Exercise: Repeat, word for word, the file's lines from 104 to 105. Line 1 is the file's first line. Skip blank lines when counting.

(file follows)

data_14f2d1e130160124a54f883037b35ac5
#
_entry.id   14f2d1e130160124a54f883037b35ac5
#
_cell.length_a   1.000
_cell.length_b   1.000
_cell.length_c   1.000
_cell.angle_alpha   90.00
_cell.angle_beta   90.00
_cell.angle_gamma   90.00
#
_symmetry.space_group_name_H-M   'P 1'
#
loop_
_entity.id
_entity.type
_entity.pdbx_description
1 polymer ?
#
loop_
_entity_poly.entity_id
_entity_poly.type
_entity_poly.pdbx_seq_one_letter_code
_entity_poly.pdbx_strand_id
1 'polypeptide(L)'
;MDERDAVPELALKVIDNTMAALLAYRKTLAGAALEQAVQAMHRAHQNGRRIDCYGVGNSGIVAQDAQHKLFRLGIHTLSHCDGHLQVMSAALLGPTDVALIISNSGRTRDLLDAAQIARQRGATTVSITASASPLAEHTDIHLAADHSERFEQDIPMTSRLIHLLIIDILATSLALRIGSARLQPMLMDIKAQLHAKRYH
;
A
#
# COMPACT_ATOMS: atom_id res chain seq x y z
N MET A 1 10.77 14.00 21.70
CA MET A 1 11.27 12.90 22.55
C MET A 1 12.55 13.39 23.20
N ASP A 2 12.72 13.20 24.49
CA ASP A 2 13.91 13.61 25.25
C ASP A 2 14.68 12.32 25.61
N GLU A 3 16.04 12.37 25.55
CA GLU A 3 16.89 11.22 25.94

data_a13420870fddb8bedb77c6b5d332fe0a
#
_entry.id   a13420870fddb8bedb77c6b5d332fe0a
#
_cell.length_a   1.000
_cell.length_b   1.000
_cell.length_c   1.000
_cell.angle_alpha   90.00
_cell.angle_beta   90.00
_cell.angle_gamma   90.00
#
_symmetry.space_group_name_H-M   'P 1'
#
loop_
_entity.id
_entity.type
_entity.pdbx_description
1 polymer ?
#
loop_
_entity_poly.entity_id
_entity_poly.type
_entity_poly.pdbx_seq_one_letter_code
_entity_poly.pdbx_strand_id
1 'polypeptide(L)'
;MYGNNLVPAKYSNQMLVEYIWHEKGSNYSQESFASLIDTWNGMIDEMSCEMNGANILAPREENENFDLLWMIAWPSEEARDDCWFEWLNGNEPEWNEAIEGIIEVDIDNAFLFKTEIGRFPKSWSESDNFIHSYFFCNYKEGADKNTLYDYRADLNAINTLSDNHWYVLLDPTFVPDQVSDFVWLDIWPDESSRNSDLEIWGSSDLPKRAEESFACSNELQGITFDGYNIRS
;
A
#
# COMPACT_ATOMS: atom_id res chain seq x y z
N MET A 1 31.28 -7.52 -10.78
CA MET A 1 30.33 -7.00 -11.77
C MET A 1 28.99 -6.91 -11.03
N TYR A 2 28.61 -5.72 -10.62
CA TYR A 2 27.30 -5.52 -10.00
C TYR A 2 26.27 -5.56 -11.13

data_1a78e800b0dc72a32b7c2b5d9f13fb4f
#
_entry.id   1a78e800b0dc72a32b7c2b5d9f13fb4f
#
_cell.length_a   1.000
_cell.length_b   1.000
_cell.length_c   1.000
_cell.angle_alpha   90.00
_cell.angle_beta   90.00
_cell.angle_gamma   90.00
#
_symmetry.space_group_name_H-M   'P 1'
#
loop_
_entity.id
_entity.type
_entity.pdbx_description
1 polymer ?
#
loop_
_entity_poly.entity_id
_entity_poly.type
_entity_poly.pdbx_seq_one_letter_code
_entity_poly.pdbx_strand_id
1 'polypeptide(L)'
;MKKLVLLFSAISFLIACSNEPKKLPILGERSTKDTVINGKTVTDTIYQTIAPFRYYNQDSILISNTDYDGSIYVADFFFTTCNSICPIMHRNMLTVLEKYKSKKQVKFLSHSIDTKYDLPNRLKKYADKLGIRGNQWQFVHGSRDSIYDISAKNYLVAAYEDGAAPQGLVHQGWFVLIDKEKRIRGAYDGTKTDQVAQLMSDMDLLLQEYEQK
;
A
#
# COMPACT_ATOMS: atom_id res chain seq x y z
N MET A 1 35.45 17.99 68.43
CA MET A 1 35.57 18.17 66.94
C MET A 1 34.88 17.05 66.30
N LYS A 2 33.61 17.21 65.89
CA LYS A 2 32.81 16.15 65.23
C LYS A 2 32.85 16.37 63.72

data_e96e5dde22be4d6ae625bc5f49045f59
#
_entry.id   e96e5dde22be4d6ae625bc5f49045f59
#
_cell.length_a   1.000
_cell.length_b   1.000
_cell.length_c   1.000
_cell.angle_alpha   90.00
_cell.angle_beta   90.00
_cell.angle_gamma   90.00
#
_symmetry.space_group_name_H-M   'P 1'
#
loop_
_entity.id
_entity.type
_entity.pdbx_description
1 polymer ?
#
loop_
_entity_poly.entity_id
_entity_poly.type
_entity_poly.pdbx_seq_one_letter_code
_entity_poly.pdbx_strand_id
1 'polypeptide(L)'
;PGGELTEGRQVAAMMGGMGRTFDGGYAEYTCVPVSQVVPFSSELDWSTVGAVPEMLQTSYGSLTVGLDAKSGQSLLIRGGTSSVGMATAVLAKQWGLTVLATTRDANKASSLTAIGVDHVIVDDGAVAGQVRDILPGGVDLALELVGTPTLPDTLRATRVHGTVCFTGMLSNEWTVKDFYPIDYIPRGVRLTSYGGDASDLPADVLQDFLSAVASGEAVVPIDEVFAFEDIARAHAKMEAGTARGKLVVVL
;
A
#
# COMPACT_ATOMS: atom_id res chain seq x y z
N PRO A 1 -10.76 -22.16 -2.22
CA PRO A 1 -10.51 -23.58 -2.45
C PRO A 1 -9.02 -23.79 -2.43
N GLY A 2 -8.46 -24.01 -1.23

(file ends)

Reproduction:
# COMPACT_ATOMS: atom_id res chain seq x y z
N MET A 1 35.45 17.99 68.43